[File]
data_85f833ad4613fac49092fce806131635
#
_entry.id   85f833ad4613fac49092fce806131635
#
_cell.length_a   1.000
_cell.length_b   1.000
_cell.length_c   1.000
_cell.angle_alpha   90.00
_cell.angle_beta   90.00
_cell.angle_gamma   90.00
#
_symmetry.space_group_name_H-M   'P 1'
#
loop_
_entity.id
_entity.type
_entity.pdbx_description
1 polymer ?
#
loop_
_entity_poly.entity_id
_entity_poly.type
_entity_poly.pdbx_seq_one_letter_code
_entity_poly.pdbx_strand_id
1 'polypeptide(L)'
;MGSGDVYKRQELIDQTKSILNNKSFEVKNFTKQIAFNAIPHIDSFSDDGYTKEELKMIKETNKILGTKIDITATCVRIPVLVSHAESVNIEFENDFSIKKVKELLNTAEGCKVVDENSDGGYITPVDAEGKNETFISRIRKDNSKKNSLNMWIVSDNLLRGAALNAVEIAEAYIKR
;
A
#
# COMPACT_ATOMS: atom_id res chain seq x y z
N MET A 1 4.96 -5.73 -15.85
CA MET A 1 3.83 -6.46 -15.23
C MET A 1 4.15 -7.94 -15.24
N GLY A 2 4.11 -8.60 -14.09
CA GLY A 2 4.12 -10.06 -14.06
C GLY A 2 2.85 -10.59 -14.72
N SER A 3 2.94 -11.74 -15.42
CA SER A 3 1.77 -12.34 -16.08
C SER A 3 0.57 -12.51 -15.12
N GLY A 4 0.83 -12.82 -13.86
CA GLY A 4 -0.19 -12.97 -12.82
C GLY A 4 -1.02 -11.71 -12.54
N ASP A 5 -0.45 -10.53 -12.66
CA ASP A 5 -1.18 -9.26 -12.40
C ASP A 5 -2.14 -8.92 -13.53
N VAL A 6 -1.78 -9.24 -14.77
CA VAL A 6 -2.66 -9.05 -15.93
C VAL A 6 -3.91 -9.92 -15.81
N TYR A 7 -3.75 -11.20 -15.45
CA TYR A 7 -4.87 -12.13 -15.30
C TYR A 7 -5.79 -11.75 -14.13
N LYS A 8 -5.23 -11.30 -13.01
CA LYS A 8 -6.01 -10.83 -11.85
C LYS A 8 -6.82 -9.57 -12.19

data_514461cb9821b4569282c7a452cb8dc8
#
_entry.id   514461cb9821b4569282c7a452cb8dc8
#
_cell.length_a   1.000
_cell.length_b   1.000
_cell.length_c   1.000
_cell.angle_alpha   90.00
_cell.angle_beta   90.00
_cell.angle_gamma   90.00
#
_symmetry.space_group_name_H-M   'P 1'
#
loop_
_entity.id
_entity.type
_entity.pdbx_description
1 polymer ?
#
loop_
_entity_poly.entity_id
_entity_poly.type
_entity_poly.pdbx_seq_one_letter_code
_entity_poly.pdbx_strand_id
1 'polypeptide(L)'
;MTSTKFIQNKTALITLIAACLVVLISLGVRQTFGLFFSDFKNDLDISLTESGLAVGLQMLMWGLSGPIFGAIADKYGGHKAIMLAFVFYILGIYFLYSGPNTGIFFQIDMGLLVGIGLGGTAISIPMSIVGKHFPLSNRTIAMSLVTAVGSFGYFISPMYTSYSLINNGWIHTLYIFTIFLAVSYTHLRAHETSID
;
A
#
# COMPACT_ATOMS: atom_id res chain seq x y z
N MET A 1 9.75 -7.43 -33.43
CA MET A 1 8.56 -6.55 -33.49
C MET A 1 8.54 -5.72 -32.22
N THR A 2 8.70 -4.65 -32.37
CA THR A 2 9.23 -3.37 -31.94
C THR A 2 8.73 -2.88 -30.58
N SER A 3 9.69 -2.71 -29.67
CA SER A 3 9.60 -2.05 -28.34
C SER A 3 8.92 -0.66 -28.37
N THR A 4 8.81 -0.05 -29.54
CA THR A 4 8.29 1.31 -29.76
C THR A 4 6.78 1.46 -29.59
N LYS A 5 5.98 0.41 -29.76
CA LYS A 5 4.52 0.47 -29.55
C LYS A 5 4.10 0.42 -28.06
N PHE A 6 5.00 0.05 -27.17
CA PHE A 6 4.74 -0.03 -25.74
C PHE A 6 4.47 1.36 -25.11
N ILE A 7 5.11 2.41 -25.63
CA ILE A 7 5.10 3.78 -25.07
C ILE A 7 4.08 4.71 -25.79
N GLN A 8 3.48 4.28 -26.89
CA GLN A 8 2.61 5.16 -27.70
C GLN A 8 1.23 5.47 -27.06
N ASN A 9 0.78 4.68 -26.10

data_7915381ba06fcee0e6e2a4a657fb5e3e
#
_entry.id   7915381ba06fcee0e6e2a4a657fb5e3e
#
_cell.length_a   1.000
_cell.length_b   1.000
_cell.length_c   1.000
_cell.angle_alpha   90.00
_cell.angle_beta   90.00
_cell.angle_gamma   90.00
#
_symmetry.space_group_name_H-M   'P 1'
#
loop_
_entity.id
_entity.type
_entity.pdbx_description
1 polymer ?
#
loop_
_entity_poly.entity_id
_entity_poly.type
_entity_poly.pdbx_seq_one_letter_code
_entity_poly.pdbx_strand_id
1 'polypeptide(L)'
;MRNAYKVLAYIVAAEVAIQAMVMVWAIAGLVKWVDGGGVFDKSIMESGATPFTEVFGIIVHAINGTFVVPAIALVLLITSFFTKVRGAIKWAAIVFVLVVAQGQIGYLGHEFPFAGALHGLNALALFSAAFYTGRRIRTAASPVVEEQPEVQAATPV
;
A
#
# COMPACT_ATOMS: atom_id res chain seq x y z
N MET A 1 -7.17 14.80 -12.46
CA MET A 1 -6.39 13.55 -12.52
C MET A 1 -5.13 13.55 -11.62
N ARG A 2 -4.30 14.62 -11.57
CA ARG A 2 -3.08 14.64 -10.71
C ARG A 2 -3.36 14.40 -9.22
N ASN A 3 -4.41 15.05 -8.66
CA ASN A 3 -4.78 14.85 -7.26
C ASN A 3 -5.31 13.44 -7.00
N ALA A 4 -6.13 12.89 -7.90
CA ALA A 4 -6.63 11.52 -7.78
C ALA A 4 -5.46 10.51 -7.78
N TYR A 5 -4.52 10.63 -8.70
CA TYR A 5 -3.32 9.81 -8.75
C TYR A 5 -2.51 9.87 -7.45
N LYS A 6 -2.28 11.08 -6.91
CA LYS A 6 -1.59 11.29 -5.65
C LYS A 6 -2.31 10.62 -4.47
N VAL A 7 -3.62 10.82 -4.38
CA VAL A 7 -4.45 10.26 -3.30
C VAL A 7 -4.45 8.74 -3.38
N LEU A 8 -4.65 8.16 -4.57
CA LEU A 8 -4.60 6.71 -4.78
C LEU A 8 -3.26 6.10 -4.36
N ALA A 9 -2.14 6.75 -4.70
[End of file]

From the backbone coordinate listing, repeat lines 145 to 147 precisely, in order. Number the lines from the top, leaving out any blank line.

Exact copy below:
C ARG A 2 -3.36 14.40 -9.22
N ASN A 3 -4.41 15.05 -8.66
CA ASN A 3 -4.78 14.85 -7.26